He is best known for his work on a Stockton pilot project that provided $500 a month to a small group of low-income residents.
OAKLAND, Calif. — Gov. Gavin Newsom has tapped former Stockton Mayor Michael Tubbs, nationally known for his work on universal basic income, to become an adviser on income inequality, child poverty and California’s economic recovery from Covid-19.
Tubbs, 30, is best known for his work on a Stockton pilot project that provided $500 a month to a small group of low-income residents, a concept that became part of the national political conversation and was promoted by Democratic presidential candidate Andrew Yang. A rising Democratic star, Tubbs suffered a surprising loss in his November bid for a third term.
He told POLITICO that he will become Newsom’s “special adviser on economic mobility and opportunity” beginning Tuesday, with a special emphasis on the Central Valley, where unemployment and poverty rates have been among the highest in the state.
The position is unpaid.
“California is the fifth largest economy in the world, and one of the most diverse places in the world,” Tubbs said. “And the governor and I are in agreement that economic gains and opportunity have to be broadly shared.’’
Tubbs was a Stockton success story, growing up in the disadvantaged south side of town before going to Stanford University. He was elected mayor of Stockton at age 22, becoming one of the youngest elected officials in the country. His advocacy on income equality issues and UBI efforts made him the focus of the HBO documentary, “Stockton on My Mind.”
The decision by Tubbs to become a high-profile ambassador and actor in Newsom’s administration comes as the governor is facing the growing specter of a recall, with proponents claiming they’ve already collected more than the 1.5 million valid signatures they need to qualify the election by a March 17 deadline.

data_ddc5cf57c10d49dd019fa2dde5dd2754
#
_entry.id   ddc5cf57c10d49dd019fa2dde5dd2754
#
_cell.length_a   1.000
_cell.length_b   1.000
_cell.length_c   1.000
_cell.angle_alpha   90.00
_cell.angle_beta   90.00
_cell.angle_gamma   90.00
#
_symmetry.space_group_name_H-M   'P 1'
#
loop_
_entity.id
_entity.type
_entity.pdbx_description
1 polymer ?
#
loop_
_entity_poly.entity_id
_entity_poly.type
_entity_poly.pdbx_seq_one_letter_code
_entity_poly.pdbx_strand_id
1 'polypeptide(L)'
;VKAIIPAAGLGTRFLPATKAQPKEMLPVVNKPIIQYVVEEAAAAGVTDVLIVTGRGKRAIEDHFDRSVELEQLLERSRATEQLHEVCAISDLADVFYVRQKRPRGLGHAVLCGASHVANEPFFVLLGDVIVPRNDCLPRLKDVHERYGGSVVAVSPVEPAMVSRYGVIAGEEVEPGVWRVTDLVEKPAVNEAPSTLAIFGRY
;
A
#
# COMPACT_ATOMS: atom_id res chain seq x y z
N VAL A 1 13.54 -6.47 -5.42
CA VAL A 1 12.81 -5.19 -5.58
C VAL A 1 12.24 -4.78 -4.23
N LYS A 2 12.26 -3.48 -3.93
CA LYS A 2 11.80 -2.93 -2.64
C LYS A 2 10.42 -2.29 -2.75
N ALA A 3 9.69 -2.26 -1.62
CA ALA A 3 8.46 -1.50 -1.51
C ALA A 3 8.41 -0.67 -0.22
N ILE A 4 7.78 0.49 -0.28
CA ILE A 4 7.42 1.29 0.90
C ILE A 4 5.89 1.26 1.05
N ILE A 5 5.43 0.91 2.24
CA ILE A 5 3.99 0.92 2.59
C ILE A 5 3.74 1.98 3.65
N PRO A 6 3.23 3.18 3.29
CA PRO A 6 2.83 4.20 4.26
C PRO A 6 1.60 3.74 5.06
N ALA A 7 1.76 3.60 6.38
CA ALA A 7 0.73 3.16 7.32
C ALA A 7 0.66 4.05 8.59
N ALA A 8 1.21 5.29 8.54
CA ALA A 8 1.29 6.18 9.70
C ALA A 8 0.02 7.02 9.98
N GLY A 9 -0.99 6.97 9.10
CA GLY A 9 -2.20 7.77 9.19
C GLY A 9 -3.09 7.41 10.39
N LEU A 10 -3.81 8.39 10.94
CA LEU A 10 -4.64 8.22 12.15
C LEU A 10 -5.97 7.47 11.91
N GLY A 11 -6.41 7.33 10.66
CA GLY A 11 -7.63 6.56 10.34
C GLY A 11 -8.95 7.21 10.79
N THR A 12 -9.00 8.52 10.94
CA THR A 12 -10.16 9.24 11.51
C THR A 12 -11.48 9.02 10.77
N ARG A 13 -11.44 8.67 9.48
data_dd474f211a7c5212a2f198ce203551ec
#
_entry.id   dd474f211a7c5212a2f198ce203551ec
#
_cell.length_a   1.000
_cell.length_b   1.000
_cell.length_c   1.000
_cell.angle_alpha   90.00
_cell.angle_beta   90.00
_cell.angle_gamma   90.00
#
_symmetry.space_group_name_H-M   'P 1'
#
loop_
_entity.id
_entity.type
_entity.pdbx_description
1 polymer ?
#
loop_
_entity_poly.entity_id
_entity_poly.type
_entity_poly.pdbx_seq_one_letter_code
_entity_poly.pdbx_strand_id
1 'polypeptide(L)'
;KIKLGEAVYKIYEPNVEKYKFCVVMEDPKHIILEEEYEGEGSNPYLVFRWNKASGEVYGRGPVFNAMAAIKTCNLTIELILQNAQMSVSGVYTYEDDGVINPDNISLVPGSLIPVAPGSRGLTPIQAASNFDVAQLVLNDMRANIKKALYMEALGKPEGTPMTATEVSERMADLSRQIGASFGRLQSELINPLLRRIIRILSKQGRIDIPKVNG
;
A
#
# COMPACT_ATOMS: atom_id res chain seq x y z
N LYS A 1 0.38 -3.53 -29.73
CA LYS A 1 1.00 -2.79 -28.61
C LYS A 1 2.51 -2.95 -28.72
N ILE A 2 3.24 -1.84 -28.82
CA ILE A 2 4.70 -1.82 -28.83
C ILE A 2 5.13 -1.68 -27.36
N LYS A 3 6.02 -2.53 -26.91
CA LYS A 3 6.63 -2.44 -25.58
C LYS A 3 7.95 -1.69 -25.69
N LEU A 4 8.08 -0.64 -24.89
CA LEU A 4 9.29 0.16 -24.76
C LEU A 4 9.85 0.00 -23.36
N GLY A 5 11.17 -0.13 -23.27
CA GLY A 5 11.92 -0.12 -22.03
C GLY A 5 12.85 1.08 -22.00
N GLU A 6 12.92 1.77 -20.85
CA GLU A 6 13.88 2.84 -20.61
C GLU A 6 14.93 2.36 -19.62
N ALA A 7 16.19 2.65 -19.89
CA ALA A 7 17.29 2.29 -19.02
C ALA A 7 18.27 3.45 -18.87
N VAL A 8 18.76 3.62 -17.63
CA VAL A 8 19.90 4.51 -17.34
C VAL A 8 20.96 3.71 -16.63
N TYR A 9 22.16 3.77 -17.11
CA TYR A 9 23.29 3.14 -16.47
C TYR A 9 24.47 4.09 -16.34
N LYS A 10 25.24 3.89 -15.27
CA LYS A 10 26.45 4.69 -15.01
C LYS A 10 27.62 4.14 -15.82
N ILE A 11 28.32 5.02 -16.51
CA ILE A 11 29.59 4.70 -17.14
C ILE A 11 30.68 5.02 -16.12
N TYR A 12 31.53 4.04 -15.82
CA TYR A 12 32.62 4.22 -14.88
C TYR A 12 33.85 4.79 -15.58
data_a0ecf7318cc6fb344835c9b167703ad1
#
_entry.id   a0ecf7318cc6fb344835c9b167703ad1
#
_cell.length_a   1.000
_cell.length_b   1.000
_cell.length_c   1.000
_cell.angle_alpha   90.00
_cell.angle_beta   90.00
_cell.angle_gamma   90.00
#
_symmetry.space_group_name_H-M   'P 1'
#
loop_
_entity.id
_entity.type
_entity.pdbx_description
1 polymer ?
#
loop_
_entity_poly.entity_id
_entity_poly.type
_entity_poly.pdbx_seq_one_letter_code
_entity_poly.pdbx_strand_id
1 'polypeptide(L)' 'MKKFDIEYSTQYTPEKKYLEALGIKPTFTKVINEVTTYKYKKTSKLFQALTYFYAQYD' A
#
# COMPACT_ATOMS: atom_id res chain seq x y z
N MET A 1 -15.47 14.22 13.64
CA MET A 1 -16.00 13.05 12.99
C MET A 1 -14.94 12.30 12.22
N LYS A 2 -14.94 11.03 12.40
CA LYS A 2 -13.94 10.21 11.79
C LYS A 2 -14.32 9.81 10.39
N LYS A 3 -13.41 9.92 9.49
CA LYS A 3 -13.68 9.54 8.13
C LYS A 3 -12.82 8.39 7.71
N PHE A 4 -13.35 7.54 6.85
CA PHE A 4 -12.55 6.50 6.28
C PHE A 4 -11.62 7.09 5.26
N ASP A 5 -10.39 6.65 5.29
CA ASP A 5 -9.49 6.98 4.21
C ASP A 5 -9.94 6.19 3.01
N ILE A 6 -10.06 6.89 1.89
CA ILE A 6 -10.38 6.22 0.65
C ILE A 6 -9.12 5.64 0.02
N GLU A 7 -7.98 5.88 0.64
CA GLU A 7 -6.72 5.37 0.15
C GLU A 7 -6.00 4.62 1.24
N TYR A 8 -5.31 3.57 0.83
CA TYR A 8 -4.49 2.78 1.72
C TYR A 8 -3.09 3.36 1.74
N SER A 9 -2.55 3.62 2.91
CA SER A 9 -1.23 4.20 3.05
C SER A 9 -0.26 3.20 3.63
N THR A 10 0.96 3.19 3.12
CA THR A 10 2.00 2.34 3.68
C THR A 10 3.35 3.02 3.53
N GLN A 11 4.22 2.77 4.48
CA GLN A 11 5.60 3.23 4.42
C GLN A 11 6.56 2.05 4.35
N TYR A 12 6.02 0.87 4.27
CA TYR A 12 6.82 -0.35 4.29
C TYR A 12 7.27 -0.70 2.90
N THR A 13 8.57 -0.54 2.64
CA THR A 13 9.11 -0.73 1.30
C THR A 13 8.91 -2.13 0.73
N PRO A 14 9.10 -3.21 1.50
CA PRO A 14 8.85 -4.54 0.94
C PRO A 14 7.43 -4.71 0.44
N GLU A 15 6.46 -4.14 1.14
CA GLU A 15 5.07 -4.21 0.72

In an upset last November, Tubbs was defeated in the wake of fierce criticism from a local blog, police and firefighter opposition and criticism from residents who said he had not done enough to solve the city’s homelessness and crime problems.
Tubbs said he was wooed for a Biden administration job — and that he accepted it — before deciding instead to stay in California and focus on helping his home state rebound from the pandemic.
Asked whether his move was related to the recall, Tubbs said, “Most people in this country and in the state understand the recall is utter nonsense. I really view my role as providing extra willpower and extra firepower to the governor’s initiatives that are already ongoing.”
Tubbs’ announcement comes on the heels of a newly-released study which showed the universal basic income experiment he launched in Stockton — giving randomly selected residents $500 per month for two years with no strings attached — “measurably improved participants’ job prospects, financial stability and overall well-being,” NPR reported.
Among the key findings of the report by independent researchers were that the Stockton Economic Empowerment Demonstration (SEED) cash infusions slashed month-to-month income fluctuations that households face and boosted the full-time employment of recipients by 12 percentage points. The program also appeared to address key mental health issues related to poverty, including measurable feelings of anxiety and depression, the study suggested.
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